Hello Freedomphiles! You know, if the system of federalism under which our country was founded had been held onto, America would be an amazing hotbed of competing communities, each trying different things – just like a market – to attract new residents. They would learn from the successes and mistakes of other states, and all would be better off for it.
But what we have, thanks to Alexander Hamilton's intellectual heirs – like Henry Clay, Abraham Lincoln, and Franklin Roosevelt – is a system of saying “One size fits all!” while trying to shove a marshmallow into a parking meter.
There have been some ideas that crop up now and again within the libertarian community, always with the goal of carving out a little section of land and living the minarchist lifestyle, proving to the rest of the country and the world how well that can work.
One such project – one of the most successful, actually – is called the Free State Project:
The Free State Project is an agreement among 20,000 pro-liberty activists to move to New Hampshire, where they will exert the fullest practical effort toward the creation of a society in which the maximum role of government is the protection of life, liberty, and property. The success of the Project would likely entail reductions in taxation and regulation, reforms at all levels of government, to expand individual rights and free markets, and a restoration of constitutional federalism, demonstrating the benefits of liberty to the rest of the nation and the world.
An interesting idea, to be sure. I spoke in the blog just the other day, though, about how the federal government, when it has no Constitutional authority to make a State behave the way it wants, will instead make an end run around the document and just tie “incentives” to the money they send back to the state.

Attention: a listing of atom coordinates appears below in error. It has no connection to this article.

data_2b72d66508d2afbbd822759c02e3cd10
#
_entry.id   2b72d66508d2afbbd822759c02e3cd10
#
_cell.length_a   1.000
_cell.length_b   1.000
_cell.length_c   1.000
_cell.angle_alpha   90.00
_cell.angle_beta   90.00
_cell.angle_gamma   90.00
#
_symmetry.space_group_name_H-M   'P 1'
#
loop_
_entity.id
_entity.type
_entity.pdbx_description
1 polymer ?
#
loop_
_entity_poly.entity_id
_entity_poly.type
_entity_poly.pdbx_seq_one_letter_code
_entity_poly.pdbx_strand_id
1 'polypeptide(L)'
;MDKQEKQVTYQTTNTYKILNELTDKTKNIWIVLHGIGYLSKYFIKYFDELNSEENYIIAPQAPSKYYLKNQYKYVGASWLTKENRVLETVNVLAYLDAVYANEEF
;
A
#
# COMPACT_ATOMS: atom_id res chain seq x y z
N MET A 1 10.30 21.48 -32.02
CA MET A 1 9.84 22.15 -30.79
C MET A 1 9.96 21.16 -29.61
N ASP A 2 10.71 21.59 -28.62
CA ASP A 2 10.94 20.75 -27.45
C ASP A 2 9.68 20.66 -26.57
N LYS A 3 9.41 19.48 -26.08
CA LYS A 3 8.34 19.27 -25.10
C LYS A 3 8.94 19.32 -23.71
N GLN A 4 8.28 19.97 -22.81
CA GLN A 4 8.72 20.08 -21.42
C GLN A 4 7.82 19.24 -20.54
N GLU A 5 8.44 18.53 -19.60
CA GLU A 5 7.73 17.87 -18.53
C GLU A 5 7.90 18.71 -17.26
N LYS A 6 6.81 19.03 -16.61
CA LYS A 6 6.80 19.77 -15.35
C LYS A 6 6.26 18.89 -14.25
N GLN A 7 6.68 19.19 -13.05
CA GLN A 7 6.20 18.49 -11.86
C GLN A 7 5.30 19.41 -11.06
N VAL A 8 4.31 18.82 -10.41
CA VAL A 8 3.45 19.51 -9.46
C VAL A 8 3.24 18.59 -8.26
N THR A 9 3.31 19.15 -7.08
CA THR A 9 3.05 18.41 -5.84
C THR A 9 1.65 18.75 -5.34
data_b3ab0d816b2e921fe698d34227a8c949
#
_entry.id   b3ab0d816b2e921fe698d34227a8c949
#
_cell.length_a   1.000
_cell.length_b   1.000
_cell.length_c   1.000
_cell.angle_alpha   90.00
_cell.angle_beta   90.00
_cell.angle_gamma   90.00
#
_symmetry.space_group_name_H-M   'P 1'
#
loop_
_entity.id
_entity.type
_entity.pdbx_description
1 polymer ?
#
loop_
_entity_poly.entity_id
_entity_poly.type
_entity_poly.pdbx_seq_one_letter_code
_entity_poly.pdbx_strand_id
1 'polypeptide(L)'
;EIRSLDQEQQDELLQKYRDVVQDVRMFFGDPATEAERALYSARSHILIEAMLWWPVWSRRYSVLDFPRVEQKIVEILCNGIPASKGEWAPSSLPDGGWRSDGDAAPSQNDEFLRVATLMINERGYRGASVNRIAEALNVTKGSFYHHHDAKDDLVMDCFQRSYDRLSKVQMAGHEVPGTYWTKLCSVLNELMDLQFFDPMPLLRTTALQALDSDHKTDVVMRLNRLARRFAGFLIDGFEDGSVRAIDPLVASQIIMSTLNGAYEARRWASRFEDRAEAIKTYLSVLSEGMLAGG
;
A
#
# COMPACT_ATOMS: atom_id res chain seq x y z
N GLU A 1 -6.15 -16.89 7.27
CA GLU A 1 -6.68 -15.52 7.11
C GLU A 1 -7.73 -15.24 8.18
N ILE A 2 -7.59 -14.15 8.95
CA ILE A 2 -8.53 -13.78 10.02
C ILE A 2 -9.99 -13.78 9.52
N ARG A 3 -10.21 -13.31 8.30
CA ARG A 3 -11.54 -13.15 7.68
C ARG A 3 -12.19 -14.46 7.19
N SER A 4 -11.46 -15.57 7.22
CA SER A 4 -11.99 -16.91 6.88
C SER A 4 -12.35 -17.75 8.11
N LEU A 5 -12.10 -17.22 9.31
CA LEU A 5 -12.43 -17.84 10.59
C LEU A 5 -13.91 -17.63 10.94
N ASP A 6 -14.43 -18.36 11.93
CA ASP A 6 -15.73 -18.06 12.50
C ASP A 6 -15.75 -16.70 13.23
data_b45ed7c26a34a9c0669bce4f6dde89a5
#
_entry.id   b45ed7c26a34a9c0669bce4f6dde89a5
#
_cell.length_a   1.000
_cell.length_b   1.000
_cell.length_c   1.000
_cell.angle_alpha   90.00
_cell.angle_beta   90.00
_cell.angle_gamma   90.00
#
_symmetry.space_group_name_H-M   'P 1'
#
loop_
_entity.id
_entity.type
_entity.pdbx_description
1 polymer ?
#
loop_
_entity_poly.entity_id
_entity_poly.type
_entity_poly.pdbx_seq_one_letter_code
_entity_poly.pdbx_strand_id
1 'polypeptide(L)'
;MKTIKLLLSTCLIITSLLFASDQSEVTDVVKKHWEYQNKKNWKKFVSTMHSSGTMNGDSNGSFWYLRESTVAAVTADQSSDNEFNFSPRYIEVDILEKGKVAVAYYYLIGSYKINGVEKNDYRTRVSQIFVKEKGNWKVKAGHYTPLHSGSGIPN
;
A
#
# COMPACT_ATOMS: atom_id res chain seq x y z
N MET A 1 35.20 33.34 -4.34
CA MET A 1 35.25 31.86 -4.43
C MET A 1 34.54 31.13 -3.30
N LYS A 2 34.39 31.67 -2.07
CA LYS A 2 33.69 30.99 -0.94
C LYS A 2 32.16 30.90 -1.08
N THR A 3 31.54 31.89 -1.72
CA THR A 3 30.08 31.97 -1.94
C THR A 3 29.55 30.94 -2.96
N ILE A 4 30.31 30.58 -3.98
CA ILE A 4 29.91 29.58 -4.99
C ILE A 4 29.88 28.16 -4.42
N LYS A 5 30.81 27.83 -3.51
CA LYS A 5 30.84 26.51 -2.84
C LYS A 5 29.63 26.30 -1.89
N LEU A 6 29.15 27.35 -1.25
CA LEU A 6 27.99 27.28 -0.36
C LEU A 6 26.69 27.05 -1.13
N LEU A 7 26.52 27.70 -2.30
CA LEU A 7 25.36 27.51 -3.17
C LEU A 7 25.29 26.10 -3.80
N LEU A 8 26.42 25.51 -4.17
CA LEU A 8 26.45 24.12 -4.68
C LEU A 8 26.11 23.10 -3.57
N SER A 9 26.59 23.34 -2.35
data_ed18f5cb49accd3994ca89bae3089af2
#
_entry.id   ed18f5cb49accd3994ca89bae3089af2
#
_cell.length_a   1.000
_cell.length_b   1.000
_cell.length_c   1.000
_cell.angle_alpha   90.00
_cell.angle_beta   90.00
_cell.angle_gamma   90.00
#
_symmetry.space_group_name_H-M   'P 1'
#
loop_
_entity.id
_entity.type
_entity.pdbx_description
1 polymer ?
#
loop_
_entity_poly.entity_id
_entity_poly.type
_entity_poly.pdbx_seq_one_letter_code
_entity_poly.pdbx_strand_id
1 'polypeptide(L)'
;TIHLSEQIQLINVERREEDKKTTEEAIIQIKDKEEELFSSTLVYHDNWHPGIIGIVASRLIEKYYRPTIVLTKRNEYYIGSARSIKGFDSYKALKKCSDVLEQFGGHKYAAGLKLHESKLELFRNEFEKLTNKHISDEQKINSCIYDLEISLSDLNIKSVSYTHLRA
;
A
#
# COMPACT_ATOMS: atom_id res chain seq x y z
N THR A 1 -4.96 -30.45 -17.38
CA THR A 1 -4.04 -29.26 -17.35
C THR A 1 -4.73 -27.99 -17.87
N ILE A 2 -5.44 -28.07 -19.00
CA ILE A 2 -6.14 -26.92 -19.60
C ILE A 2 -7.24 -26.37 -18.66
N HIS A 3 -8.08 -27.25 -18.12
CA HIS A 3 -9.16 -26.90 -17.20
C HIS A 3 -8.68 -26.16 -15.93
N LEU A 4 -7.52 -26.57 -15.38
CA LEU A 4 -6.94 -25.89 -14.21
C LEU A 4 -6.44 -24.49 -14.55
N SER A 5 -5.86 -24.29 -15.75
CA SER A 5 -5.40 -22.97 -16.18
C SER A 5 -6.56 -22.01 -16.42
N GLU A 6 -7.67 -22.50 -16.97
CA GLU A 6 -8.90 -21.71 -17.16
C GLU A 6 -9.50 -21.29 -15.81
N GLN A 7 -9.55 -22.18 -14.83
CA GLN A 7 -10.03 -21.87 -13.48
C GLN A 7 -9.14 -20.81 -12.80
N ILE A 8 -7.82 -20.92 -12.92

It's a fleecing – extortion at its most base, and I've always wondered what would happen if a free state simply said “No thanks,” to all of it, cutting every string. Would the federal government press back, try to exert its control, or would it simply shrug its shoulders and move on?
Another example was Sealand, which divorced itself from the problem of a pushy federal government by being located in international waters:
The history of Sealand is a story of a struggle for liberty. Sealand was founded on the principle that any group of people dissatisfied with the oppressive laws and restrictions of existing nation states may declare independence in any place not claimed to be under the jurisdiction of another sovereign entity. The location chosen was Roughs Tower, an island fortress created in World War II by Britain and subsequently abandoned to the jurisdiction of the High Seas. The independence of Sealand was upheld in a 1968 British court decision where the judge held that Roughs Tower stood in international waters and did not fall under the legal jurisdiction of the United Kingdom. This gave birth to Sealand's national motto of E Mare Libertas, or “From the Sea, Freedom”.
The official language of Sealand is English and the Sealand Dollar has a fixed exchange rate of one U.S. dollar. Passports and stamps have been in circulation since 1969 and the latter decade of the 20th century saw an impressive expansion in its activity both socially and industrially as it began to develop a growing economic base which underscored its long-standing membership of the international community of States.
Unfortunately, Sealand was all but destroyed by a 2006 fire. It was also an interesting idea, but hampered by the fact that it was hideous and in the middle of the ocean. Give em credit, though, because it was kinda working for almost 40 years.
Another visionary has tried to adapt that idea to a more workable scenario. Peter Thiel (right), founder of Facebook, is trying his hand at an offshore utopia, as well. Katherine Mangu-Ward reports: